Thursday, December 30, 2010

Human temples

TODAY'S SPECIAL: 2 Chronicles 6:1-21

TO CHEW ON: "But will God indeed dwell with men on earth? Behold heaven and the heaven of heavens cannot contain You. How much less this temple I have built!" 2 Chronicles 6:18

Picture the scene: all of Israel is gathered in Jerusalem for the dedication of a magnificent structure - the temple David began with an idea, plan, materials, and Solomon built.

On this day of the temple's dedication Solomon stands before the assembled crowd, probably in the temple's outer courtyard, blesses them, then ascends a bronze platform, kneels, raises his hands toward heaven and prays the eloquent prayer recorded in 2 Chronicles 6:12-42.

Within it he asks the question of our today's focus verse: "Will God indeed dwell with men on earth?"

He answers: "Behold heaven and the heaven of heavens cannot contain You. How much less this temple I have built!" Solomon has grasped God's bigness and the impossibility of only one location ever holding Him.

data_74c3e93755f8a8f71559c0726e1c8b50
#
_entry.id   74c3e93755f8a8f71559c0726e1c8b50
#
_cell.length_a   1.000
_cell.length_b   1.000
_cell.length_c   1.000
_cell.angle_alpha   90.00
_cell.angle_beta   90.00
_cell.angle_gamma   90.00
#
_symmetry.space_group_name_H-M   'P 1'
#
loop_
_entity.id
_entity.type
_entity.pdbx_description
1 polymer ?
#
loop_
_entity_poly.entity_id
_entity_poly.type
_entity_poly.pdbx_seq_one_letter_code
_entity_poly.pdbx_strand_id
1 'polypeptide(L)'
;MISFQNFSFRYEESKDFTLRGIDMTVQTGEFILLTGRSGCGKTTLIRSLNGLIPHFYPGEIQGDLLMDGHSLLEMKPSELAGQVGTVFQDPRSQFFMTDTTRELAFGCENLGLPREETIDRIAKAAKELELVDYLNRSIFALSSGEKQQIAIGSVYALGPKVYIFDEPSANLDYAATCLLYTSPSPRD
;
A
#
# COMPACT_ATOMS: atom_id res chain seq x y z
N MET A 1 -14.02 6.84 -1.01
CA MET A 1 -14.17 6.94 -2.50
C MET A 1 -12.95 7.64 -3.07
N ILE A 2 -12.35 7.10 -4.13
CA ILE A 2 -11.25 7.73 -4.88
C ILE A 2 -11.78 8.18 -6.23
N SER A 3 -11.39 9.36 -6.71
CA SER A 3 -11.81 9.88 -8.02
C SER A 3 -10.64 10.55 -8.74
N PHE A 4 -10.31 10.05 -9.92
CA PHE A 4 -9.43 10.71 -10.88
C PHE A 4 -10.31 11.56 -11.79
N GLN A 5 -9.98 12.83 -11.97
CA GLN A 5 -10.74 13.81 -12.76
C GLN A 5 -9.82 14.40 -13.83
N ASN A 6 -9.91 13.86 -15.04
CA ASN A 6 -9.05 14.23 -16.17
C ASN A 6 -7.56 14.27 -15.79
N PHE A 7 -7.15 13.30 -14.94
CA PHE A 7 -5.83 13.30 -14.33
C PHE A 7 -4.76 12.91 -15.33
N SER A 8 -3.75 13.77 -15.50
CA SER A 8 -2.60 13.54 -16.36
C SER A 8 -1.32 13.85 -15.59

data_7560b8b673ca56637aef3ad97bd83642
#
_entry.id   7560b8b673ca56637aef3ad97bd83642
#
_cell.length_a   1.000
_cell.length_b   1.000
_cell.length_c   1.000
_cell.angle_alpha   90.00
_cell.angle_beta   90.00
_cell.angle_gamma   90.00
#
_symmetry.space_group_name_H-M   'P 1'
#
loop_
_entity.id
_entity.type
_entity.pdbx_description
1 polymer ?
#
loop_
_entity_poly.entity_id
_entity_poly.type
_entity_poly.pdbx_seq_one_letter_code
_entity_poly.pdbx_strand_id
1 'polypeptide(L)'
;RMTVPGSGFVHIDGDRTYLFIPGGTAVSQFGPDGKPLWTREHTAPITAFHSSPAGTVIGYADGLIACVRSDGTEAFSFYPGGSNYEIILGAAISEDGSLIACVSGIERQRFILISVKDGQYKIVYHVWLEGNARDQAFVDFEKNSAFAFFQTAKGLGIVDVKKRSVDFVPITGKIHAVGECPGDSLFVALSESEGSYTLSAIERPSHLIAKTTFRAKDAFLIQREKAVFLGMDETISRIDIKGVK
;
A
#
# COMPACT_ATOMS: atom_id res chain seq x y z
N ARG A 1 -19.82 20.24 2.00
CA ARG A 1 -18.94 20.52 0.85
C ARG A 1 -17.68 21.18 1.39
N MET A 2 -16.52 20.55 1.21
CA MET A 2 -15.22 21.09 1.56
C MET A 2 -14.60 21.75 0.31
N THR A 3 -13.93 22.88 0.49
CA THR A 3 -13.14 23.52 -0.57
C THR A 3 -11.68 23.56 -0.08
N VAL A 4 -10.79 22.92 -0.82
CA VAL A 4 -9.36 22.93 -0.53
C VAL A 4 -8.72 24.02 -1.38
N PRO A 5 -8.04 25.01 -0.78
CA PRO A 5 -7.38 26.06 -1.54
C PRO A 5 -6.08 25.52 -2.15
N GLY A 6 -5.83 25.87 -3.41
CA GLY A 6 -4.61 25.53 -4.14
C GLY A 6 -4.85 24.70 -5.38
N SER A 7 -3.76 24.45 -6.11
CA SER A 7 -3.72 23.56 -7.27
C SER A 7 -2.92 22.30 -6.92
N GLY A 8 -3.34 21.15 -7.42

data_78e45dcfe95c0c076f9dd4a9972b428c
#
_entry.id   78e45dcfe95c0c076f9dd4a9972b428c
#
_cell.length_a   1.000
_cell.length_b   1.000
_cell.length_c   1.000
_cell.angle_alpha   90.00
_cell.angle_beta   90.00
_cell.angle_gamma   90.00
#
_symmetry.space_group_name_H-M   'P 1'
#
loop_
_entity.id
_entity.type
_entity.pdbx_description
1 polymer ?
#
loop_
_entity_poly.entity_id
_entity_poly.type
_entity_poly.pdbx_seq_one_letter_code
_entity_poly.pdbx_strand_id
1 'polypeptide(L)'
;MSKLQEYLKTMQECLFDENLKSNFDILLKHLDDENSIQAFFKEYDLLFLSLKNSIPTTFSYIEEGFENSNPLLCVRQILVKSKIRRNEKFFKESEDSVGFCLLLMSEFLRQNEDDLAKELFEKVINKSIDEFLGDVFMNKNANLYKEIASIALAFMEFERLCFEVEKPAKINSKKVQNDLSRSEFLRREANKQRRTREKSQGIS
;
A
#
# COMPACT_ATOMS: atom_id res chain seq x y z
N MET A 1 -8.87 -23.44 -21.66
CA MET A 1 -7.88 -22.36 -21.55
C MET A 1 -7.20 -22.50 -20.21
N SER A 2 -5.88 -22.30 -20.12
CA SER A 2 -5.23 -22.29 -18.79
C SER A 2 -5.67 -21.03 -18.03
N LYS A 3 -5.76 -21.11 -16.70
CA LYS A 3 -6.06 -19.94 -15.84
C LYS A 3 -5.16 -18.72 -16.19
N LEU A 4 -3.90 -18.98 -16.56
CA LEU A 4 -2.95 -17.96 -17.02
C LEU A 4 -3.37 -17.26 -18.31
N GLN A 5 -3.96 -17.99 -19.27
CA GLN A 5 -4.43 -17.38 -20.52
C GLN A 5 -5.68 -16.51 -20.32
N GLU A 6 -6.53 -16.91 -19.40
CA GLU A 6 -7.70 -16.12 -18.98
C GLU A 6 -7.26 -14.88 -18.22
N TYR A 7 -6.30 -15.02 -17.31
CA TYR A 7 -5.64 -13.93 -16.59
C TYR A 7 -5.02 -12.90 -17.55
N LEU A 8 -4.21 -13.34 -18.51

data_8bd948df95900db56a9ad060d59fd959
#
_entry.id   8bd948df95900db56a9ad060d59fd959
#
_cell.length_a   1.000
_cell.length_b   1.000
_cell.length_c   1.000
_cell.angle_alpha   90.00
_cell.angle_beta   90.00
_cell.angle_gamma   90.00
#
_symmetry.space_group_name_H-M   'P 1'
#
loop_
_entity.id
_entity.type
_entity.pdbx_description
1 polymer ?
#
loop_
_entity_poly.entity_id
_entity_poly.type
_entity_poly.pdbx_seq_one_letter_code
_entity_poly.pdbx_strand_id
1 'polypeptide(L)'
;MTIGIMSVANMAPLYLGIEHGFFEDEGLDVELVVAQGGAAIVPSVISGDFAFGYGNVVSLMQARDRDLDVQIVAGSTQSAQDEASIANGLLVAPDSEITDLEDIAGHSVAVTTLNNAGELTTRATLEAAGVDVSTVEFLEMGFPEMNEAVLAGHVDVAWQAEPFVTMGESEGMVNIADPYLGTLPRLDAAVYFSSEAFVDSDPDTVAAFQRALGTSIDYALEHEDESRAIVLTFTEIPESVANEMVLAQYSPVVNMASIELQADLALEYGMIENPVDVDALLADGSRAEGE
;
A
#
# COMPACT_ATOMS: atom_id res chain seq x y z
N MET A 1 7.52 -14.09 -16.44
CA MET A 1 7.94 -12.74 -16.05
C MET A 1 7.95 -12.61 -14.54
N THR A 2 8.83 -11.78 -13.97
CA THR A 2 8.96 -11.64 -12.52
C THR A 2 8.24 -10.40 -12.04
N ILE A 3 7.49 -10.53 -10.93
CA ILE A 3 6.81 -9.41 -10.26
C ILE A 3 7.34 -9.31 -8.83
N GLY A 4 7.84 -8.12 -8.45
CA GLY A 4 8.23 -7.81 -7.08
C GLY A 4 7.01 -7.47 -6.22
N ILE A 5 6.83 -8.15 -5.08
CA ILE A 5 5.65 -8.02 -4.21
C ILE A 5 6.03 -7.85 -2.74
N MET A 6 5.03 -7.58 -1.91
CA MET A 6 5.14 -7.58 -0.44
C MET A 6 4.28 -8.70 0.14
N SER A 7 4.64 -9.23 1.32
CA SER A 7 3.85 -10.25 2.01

He's right, of course. No place on earth can contain God, as in become a boundary or edge past which He cannot go, or contain His sum-total so that He is no where else. But God will dwell with men on earth — will and does.

1. In Israel's case, God responded to Solomon's prayer by sending fire which consumed the prepared sacrifices and glory so awesome, the priests couldn't enter the temple to complete their duties. From that time forward, God's presence dwelt in the temple's Holy of Holies room, as it had the ark.

2. Centuries later God sent Jesus to dwell with us in human flesh.